2. Practice Mindfulness
For some employees, learning how to manage stressors can significantly improve mental health. Employers can support this by introducing employees to mindfulness instruction. Studies have shown that mindfulness can significantly reduce symptoms of anxiety and depression by helping employees block out distractions and focus on the task in front of them. This, in turn, may help employees better manage relationships at work, support diversity and inclusion by reducing implicit bias, and improve performance. Similarly, yoga, stretching, or breathing exercises can help employees calm their troubled minds. Encourage employees to set aside time each day for mindfulness or stretching breaks, and make it acceptable for them to do so within the workplace or within the structure of their day. Some employees may prefer to approach these exercises alone, while others will gravitate toward a group activity, either live or virtual.
3. Encourage Physical Activity
Physical activity goes a long way toward managing stress and easing mental health challenges. Studies have shown that people who exercise regularly have better mental health and emotional well-being. Exercise can also increase self-confidence and improve sleep, which further benefits mental health. And while some might revel in a workout that leaves them sweaty and gasping for air, exercise doesn’t have to be exhausting to have a mental health benefit. Experts suggest that adults should be active for 2.5 to 5 hours of moderate physical activity each week or 1.25 to 2.5 hours of vigorous activity. Offer employees solutions like on-demand, virtual fitness that give them access to a range of activities appropriate to users of all ages and ability levels without requiring them to schedule their day around trips to the gym. As an added benefit, virtual fitness options that engage an employee’s family will reduce stressors at home that can otherwise carry over into the workplace, particularly at a time when home is the workplace for many employees.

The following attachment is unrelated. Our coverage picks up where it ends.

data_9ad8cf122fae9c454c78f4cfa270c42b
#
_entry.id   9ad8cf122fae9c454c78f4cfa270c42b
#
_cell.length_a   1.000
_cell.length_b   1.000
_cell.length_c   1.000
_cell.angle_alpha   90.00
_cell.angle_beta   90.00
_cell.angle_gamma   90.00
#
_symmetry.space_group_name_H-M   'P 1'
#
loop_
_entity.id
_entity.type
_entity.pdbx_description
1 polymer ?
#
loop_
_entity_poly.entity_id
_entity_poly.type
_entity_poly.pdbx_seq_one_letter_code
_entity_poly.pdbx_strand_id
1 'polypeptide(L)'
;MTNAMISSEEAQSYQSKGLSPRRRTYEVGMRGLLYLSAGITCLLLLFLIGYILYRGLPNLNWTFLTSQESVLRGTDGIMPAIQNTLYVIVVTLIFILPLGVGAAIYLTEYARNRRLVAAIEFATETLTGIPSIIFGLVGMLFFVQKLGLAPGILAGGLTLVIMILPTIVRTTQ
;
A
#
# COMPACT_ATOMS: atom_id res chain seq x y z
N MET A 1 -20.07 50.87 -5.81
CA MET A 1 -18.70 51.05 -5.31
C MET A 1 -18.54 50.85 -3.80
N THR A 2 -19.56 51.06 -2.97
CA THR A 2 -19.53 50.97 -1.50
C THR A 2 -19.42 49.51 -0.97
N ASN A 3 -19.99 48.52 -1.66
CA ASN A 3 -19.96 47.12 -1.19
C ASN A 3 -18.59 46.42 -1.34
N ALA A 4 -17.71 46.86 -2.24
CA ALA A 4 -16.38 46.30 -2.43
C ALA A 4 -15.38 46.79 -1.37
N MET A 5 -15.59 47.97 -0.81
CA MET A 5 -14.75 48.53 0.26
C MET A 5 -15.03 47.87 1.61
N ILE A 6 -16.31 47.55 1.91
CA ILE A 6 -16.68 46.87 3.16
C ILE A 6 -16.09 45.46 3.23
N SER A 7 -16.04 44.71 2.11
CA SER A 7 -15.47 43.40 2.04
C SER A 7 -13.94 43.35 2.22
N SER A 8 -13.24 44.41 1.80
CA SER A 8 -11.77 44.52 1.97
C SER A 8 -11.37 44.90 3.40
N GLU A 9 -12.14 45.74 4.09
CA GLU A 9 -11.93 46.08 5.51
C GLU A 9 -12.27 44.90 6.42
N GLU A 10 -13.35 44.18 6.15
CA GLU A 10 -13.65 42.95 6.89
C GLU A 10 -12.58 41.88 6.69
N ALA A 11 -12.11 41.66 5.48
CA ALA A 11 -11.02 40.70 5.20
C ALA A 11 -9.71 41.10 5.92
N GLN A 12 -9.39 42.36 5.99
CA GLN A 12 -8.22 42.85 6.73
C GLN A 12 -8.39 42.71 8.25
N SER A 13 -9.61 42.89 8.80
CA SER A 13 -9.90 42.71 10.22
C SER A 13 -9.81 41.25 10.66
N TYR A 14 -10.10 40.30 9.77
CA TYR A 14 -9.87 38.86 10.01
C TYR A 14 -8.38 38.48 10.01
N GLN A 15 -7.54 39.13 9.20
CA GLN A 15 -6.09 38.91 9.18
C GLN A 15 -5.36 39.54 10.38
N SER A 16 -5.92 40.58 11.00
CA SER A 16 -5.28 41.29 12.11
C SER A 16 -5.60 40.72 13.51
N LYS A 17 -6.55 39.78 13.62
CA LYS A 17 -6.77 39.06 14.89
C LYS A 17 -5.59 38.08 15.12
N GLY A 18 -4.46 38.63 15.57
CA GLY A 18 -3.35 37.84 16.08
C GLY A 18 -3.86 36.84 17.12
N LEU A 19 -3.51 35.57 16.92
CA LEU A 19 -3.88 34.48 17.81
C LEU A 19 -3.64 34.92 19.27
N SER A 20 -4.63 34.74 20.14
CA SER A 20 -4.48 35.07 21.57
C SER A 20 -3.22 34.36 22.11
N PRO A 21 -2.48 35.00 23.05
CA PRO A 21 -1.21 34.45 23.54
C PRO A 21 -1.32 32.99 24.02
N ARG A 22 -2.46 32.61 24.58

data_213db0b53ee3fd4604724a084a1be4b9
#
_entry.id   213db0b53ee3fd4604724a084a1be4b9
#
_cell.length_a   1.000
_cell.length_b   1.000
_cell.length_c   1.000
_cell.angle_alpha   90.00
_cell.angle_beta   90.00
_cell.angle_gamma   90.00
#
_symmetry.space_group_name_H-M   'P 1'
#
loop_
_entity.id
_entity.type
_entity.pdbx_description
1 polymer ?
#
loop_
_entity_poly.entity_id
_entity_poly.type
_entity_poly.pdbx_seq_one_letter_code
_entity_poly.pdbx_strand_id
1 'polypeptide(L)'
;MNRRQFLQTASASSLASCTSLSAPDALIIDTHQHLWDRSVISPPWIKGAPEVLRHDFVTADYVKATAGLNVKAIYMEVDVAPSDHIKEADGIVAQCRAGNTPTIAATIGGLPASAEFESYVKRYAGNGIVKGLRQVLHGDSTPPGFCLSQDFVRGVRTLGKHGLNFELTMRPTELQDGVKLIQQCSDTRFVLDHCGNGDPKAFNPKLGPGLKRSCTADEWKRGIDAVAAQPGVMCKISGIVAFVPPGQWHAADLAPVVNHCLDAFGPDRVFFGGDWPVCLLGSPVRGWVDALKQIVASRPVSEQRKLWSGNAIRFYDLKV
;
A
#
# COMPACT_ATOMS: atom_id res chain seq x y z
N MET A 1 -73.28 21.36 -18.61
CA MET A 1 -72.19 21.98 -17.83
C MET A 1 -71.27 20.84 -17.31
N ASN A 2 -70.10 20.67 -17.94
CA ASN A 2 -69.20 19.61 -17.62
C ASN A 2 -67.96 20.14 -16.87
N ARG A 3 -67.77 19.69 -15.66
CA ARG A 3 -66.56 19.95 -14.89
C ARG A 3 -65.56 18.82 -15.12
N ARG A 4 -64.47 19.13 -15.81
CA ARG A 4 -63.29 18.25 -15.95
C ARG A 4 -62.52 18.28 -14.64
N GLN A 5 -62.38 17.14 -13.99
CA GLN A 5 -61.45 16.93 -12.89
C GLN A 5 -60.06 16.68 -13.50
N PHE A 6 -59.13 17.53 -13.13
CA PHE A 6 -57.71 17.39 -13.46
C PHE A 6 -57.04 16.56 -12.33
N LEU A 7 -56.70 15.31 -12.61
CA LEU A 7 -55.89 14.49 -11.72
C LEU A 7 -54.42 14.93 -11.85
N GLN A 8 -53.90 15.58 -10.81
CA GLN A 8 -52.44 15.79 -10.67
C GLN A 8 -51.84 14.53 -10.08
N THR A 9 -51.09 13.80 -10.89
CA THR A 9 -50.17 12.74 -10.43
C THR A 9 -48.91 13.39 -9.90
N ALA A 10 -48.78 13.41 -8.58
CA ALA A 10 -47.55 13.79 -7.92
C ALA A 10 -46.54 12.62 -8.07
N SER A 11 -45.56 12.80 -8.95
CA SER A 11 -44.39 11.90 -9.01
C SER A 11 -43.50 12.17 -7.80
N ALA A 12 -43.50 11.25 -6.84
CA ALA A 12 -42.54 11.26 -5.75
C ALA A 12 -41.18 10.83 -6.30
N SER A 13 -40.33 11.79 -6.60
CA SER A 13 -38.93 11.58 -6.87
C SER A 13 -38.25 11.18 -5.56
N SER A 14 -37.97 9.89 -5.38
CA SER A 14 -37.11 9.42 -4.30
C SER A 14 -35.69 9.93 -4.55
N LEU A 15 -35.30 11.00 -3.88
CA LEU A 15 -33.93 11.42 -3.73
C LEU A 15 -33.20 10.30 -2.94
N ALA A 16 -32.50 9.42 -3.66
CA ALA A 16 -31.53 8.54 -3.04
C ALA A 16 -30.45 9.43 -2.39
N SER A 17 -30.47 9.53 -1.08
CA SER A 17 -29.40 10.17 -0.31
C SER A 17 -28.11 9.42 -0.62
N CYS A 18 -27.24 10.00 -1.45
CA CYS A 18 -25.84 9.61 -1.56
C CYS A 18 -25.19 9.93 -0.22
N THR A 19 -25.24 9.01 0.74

4. Fuel the Body and the Brain
Your gut is smarter than you realize. The layers of nerve cells that line your gastrointestinal tract are frequently referred to as your second brain, which gives new meaning to the old saying “You are what you eat.” Current studies also show that diet has a significant effect on mental health. To help employees use food to improve rather than hinder mental well-being, educate them on how to eat healthier meals. That might include providing lists of nutritious foods to make grocery shopping easy, recipe ideas to inspire healthful meals, or video cooking instruction that will help them expand their kitchen skills while creating healthy meals.